The error process in the step S6 sends an error signal to the transmitting side thereby interrupting the reception, and displays a message for discharge failure on the LCD 115 of the operation unit 114 shown in FIG. 4 or flashes a lamp to inform the operator of the failure in the recording head. Preferably a buzzer sound is given simultaneously. In response to such error information, the operator replaces the loaded ink jet cartridge 21 with a new one, or effects forced ink suction by the head recovery device 26 followed by a non-discharge check, and, if the recovery is not yet achieved, effects ink jet cartridge replacement. For this purpose, the non-discharge check is preferably made instructable from a key 116 of the operation unit.
Control sequence of non-discharge check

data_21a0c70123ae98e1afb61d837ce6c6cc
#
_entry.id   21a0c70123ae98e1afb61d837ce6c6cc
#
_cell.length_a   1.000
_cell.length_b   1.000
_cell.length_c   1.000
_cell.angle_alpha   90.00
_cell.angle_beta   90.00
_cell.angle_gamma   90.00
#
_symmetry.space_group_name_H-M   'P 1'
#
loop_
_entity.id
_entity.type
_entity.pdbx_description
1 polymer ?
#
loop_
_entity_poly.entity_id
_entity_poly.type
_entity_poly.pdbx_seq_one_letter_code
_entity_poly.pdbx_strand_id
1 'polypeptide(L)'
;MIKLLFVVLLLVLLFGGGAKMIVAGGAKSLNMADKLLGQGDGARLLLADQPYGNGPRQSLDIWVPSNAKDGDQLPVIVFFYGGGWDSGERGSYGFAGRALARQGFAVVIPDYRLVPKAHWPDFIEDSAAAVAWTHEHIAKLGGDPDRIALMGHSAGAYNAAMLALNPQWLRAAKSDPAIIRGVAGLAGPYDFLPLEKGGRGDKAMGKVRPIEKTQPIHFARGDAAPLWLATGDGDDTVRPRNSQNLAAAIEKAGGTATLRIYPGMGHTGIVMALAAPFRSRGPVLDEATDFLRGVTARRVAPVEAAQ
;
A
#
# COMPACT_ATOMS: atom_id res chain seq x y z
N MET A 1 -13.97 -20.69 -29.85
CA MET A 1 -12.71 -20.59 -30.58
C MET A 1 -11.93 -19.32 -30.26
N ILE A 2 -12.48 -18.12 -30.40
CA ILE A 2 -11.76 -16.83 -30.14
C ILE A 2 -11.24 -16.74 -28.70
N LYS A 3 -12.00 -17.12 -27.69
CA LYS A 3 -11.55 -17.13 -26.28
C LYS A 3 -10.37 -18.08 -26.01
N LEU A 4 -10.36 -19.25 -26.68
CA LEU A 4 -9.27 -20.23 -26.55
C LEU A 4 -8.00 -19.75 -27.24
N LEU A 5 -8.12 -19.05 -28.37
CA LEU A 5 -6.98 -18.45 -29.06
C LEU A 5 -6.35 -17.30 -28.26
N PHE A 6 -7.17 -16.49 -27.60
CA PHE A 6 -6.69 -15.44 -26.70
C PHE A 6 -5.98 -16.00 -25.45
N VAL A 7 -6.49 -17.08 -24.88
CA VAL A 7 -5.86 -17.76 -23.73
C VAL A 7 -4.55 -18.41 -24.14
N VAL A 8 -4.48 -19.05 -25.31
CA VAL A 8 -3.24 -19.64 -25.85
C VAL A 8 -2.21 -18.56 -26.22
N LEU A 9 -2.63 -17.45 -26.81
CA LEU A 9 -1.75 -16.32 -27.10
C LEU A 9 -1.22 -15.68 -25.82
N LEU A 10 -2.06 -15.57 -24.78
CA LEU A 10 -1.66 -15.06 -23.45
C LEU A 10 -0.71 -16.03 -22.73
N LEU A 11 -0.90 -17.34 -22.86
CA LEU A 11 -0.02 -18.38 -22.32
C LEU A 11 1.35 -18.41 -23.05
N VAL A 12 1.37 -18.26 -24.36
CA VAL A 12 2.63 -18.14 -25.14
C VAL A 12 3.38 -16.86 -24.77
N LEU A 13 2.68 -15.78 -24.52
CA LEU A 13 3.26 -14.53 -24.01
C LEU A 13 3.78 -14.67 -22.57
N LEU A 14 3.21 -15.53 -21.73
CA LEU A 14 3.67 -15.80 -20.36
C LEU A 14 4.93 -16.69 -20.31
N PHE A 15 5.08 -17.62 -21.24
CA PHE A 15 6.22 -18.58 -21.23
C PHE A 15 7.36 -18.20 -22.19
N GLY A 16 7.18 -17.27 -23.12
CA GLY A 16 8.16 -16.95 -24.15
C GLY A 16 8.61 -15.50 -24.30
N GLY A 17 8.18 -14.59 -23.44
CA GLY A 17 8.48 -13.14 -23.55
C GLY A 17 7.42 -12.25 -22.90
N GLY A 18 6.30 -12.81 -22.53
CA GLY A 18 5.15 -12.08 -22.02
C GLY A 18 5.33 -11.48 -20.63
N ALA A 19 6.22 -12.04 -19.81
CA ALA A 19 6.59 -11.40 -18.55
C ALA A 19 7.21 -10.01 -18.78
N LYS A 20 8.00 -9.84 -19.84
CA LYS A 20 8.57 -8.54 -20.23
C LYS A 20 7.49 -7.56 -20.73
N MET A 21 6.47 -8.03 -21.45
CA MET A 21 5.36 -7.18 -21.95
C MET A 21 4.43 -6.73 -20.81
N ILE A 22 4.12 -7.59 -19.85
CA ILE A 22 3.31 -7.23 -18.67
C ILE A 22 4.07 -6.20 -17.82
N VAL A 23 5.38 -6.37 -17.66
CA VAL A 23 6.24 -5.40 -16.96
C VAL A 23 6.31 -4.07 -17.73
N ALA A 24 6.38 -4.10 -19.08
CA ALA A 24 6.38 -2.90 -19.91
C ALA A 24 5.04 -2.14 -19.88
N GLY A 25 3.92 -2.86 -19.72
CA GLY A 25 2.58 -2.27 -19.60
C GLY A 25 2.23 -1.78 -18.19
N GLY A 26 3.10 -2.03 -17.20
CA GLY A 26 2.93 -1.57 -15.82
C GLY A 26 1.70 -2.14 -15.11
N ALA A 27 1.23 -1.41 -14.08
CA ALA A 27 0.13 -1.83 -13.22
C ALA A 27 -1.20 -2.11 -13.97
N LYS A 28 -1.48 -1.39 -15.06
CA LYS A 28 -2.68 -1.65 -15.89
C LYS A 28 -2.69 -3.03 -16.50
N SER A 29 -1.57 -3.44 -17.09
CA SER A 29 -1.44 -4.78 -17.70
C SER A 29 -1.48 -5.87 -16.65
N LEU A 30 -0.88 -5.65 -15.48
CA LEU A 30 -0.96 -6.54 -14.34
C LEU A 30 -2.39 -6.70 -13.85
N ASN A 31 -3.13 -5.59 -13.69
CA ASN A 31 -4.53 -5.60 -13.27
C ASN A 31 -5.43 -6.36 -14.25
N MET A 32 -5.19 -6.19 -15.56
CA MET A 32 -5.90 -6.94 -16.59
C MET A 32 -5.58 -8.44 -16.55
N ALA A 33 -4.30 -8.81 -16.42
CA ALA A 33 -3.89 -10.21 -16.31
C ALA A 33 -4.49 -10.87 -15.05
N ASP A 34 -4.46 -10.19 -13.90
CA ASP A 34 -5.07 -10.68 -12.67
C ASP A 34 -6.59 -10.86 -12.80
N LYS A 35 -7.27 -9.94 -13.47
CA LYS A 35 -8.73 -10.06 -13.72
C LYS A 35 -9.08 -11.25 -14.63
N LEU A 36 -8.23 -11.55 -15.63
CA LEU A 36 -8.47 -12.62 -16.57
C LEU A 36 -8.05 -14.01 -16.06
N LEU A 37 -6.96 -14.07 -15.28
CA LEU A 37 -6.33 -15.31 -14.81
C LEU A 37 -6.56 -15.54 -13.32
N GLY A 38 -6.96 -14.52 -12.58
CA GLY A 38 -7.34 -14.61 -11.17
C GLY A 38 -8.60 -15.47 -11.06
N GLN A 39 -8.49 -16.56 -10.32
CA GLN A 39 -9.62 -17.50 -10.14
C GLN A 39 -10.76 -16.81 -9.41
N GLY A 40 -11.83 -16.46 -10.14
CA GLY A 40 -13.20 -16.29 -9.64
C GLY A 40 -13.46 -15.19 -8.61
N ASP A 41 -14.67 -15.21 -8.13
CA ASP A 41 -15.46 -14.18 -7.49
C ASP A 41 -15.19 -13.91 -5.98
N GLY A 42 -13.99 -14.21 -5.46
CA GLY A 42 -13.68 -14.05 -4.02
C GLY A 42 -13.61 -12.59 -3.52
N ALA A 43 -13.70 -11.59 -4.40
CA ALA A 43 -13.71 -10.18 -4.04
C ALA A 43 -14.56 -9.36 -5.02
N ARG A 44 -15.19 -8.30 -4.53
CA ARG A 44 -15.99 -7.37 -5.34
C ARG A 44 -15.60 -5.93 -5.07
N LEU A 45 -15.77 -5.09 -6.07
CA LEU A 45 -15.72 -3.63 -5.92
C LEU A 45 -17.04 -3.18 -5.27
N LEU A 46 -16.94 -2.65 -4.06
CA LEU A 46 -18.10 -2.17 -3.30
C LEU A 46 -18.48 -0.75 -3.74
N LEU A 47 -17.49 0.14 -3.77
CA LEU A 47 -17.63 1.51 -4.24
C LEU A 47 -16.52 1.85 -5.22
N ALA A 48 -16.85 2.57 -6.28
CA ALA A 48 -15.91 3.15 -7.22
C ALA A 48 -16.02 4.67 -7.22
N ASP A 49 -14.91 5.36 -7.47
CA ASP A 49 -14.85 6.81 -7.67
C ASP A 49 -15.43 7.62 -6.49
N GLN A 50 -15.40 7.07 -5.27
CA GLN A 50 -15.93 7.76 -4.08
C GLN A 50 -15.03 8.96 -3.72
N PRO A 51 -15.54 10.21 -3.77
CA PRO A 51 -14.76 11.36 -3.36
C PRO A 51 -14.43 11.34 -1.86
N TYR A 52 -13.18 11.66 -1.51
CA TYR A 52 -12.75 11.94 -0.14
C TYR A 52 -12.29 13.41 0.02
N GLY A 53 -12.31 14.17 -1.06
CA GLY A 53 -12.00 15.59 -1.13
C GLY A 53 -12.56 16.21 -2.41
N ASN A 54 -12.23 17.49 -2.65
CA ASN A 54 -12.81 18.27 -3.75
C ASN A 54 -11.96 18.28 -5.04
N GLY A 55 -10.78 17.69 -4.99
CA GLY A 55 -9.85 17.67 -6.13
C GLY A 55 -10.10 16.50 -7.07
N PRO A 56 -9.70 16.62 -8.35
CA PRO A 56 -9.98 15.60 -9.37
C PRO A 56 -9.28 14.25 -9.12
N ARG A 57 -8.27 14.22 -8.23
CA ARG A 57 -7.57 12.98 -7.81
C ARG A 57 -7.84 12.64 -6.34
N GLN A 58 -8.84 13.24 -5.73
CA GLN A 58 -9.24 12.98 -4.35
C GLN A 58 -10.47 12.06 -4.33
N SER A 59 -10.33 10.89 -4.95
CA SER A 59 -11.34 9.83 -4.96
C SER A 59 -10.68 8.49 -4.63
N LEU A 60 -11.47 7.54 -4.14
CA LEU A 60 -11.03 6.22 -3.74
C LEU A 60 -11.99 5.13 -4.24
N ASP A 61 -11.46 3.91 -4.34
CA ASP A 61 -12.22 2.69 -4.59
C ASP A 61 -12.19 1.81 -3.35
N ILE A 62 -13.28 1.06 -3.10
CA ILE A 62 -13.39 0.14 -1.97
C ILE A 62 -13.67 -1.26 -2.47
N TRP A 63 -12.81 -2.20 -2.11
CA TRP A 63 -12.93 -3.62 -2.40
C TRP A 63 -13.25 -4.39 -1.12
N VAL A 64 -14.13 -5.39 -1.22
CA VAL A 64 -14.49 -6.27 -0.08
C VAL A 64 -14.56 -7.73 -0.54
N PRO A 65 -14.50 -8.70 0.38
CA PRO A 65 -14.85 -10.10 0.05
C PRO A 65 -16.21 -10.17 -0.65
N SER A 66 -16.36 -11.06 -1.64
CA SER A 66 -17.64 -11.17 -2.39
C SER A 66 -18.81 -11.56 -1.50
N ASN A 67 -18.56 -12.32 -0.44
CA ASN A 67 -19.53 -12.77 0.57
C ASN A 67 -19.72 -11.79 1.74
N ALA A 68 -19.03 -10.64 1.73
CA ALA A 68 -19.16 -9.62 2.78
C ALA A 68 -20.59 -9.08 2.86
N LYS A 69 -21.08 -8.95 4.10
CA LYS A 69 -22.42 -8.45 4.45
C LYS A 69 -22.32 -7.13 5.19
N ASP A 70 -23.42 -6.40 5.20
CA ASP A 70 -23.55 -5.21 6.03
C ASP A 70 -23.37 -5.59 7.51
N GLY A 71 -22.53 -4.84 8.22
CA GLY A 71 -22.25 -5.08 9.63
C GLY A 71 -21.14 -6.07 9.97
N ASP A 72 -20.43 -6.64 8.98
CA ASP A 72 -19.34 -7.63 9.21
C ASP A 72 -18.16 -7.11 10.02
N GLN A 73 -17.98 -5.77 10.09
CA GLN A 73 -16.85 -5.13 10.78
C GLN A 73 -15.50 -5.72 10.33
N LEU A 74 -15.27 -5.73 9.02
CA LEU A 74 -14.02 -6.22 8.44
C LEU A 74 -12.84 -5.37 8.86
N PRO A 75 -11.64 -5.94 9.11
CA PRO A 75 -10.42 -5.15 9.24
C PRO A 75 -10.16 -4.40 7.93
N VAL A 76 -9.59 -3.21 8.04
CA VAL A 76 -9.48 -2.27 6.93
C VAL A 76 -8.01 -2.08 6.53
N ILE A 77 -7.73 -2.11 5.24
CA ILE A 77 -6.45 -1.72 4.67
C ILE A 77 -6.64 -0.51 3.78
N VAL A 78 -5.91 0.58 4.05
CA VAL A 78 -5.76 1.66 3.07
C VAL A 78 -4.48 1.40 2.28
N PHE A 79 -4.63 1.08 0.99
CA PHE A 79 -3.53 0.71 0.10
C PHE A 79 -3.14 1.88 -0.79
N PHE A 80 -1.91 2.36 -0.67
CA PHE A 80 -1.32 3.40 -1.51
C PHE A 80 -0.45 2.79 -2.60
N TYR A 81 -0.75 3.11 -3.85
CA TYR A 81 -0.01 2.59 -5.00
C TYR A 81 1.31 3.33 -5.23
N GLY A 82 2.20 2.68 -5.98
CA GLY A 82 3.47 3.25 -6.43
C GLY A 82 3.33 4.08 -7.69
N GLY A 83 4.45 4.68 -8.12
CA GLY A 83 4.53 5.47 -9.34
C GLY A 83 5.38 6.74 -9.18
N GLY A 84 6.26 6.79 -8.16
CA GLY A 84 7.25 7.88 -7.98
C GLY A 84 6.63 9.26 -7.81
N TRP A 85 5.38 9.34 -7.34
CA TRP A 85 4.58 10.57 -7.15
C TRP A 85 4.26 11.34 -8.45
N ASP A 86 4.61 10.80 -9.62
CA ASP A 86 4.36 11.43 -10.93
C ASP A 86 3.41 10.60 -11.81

In the following there will be explained the details of the non-discharge check in the present embodiment, with reference to a flow chart shown in FIG. 6B. At first, upon receiving an instruction for the non-discharge check from the main CPU 101 (step S10), the sub CPU 110 moves the recording head 20 by the driving motor 17 to the position of the cap 26A, and applies driving pulses to all the discharge openings of the recording head 20, thereby effecting forced idle discharges for example about 10 times (step S11). Then the non-discharge detecting surface of the non-discharge detecting unit 120 shown in FIG. 5A is initialized by advancing the rolled sheet with the micromotor to expose a new sheet surface, or by cleaning the white board with the electric wiper (step S12). Subsequently the recording head 20 is moved by the driving motor 17 and the carriage 16 to the non-discharge detecting position between the platen 24 and the recovery device 26 (step S13), and the count n of an internal counter is set at "0" (step S14).